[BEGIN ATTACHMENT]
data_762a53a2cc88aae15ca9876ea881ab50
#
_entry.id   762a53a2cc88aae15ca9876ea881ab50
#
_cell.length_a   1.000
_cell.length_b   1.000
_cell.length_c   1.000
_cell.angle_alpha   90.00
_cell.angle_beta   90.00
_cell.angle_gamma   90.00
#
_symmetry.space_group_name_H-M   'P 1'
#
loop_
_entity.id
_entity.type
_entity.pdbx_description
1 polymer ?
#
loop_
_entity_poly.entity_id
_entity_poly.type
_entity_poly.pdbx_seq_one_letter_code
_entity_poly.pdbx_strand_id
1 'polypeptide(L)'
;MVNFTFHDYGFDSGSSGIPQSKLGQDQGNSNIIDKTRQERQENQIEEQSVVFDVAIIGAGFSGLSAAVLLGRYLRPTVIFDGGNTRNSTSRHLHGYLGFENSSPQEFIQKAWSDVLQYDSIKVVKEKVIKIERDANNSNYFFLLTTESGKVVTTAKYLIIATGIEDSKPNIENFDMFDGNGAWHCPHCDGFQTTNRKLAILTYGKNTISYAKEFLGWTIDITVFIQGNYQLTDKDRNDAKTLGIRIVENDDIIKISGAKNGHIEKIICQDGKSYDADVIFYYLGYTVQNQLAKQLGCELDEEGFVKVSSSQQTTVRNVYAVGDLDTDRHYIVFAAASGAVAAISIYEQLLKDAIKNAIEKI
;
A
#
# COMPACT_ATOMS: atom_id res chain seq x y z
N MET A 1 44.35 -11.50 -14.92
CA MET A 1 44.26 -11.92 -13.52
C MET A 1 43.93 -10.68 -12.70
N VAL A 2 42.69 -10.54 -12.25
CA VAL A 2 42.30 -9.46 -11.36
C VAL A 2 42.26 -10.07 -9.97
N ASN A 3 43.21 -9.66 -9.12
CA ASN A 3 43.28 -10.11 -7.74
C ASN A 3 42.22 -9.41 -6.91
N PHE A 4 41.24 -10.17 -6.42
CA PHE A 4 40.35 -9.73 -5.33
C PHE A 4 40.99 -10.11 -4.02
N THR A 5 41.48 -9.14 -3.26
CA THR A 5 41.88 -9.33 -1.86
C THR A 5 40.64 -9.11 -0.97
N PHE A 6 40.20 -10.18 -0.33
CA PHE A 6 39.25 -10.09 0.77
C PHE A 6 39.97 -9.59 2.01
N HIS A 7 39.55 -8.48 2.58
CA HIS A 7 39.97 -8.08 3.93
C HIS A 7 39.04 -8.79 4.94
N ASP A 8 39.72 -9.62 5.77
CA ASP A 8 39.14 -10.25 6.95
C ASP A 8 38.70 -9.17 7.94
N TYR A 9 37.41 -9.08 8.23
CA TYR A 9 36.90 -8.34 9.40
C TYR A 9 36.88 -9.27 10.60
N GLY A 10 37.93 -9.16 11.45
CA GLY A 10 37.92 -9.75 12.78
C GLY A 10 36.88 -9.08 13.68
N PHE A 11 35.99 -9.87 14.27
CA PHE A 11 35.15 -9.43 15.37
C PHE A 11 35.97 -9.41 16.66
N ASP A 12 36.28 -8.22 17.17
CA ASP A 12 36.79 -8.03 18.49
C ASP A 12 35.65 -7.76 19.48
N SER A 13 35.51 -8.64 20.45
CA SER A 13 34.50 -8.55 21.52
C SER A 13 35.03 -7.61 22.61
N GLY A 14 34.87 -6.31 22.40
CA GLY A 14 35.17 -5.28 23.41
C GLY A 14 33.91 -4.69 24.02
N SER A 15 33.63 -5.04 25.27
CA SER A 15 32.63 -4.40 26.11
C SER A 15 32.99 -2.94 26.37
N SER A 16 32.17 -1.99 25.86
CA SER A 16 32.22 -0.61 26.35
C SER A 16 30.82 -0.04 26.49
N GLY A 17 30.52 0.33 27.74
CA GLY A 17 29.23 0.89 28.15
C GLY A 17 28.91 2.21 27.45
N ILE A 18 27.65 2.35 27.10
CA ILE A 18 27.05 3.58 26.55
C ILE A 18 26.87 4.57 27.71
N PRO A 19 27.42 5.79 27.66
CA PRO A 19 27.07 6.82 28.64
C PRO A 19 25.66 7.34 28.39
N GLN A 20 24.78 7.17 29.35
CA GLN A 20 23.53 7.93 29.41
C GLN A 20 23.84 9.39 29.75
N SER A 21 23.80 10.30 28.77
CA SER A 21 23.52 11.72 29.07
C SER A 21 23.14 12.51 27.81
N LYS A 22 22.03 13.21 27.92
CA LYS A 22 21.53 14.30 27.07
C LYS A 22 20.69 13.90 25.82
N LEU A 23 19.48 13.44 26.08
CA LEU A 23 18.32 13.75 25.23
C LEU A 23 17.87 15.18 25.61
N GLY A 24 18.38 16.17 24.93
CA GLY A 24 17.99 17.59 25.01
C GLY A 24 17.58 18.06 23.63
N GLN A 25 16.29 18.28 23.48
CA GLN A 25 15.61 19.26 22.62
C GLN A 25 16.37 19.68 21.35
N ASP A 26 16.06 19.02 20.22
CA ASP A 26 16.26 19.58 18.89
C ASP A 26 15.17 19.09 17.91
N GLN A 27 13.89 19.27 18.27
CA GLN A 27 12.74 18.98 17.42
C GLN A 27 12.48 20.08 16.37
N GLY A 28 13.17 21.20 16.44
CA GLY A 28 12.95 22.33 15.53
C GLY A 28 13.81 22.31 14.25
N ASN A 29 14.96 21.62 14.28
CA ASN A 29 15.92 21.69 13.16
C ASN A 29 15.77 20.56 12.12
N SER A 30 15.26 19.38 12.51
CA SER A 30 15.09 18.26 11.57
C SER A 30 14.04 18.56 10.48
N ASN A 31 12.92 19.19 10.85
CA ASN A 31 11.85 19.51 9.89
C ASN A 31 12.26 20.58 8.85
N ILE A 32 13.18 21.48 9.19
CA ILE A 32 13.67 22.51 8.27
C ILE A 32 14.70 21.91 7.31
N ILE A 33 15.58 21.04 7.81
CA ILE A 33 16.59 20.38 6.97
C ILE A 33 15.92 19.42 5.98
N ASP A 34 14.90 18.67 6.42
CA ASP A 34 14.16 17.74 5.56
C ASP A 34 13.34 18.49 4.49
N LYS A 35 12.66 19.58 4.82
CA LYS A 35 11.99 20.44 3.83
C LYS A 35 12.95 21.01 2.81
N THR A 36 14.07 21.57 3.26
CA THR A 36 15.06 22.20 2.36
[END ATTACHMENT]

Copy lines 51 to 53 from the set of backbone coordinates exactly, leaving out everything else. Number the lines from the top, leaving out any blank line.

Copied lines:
C HIS A 7 39.04 -8.79 4.94
N ASP A 8 39.72 -9.62 5.77
CA ASP A 8 39.14 -10.25 6.95